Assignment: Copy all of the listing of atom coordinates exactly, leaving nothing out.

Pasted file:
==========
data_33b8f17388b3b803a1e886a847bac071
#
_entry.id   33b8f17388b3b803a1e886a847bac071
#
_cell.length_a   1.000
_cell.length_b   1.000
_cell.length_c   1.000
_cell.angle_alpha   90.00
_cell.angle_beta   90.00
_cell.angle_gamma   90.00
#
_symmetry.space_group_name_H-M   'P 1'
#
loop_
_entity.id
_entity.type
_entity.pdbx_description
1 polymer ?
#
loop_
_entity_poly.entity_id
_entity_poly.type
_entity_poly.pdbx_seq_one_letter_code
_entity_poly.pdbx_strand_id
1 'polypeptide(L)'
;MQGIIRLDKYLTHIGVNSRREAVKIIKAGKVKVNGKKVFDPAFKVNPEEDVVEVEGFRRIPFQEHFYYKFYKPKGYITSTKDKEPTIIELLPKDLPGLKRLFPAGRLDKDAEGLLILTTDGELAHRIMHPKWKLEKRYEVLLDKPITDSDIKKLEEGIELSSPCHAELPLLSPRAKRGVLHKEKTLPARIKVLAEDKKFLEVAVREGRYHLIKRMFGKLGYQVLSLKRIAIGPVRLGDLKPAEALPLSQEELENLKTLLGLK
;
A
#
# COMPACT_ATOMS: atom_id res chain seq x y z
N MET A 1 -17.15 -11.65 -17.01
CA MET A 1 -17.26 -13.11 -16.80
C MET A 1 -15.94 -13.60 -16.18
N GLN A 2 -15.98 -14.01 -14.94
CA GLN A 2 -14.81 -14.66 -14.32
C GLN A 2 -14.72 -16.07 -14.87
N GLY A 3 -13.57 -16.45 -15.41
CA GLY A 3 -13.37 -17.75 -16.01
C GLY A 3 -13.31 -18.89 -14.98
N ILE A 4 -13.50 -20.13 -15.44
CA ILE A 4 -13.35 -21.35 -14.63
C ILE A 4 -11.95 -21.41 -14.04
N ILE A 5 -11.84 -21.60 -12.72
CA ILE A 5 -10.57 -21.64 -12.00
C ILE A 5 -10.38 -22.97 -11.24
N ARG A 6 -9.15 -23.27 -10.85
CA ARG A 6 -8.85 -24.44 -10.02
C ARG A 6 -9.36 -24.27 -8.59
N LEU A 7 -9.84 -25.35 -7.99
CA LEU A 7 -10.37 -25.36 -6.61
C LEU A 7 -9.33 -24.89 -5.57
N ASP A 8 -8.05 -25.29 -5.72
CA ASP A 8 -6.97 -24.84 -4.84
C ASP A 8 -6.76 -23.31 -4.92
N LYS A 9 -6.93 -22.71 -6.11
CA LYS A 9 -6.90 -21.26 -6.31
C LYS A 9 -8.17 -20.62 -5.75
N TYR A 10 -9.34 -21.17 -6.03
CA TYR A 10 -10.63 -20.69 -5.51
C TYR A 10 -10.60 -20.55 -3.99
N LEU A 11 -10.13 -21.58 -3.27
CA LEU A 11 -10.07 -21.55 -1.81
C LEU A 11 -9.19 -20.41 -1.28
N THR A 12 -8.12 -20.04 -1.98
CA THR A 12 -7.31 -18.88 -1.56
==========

data_33b8f17388b3b803a1e886a847bac071
#
_entry.id   33b8f17388b3b803a1e886a847bac071
#
_cell.length_a   1.000
_cell.length_b   1.000
_cell.length_c   1.000
_cell.angle_alpha   90.00
_cell.angle_beta   90.00
_cell.angle_gamma   90.00
#
_symmetry.space_group_name_H-M   'P 1'
#
loop_
_entity.id
_entity.type
_entity.pdbx_description
1 polymer ?
#
loop_
_entity_poly.entity_id
_entity_poly.type
_entity_poly.pdbx_seq_one_letter_code
_entity_poly.pdbx_strand_id
1 'polypeptide(L)'
;MQGIIRLDKYLTHIGVNSRREAVKIIKAGKVKVNGKKVFDPAFKVNPEEDVVEVEGFRRIPFQEHFYYKFYKPKGYITSTKDKEPTIIELLPKDLPGLKRLFPAGRLDKDAEGLLILTTDGELAHRIMHPKWKLEKRYEVLLDKPITDSDIKKLEEGIELSSPCHAELPLLSPRAKRGVLHKEKTLPARIKVLAEDKKFLEVAVREGRYHLIKRMFGKLGYQVLSLKRIAIGPVRLGDLKPAEALPLSQEELENLKTLLGLK
;
A
#
# COMPACT_ATOMS: atom_id res chain seq x y z
N MET A 1 -17.15 -11.65 -17.01
CA MET A 1 -17.26 -13.11 -16.80
C MET A 1 -15.94 -13.60 -16.18
N GLN A 2 -15.98 -14.01 -14.94
CA GLN A 2 -14.81 -14.66 -14.32
C GLN A 2 -14.72 -16.07 -14.87
N GLY A 3 -13.57 -16.45 -15.41
CA GLY A 3 -13.37 -17.75 -16.01
C GLY A 3 -13.31 -18.89 -14.98
N ILE A 4 -13.50 -20.13 -15.44
CA ILE A 4 -13.35 -21.35 -14.63
C ILE A 4 -11.95 -21.41 -14.04
N ILE A 5 -11.84 -21.60 -12.72
CA ILE A 5 -10.57 -21.64 -12.00
C ILE A 5 -10.38 -22.97 -11.24
N ARG A 6 -9.15 -23.27 -10.85
CA ARG A 6 -8.85 -24.44 -10.02
C ARG A 6 -9.36 -24.27 -8.59
N LEU A 7 -9.84 -25.35 -7.99
CA LEU A 7 -10.37 -25.36 -6.61
C LEU A 7 -9.33 -24.89 -5.57
N ASP A 8 -8.05 -25.29 -5.72
CA ASP A 8 -6.97 -24.84 -4.84
C ASP A 8 -6.76 -23.31 -4.92
N LYS A 9 -6.93 -22.71 -6.11
CA LYS A 9 -6.90 -21.26 -6.31
C LYS A 9 -8.17 -20.62 -5.75
N TYR A 10 -9.34 -21.17 -6.03
CA TYR A 10 -10.63 -20.69 -5.51
C TYR A 10 -10.60 -20.55 -3.99
N LEU A 11 -10.13 -21.58 -3.27
CA LEU A 11 -10.07 -21.55 -1.81
C LEU A 11 -9.19 -20.41 -1.28
N THR A 12 -8.12 -20.04 -1.98
CA THR A 12 -7.31 -18.88 -1.56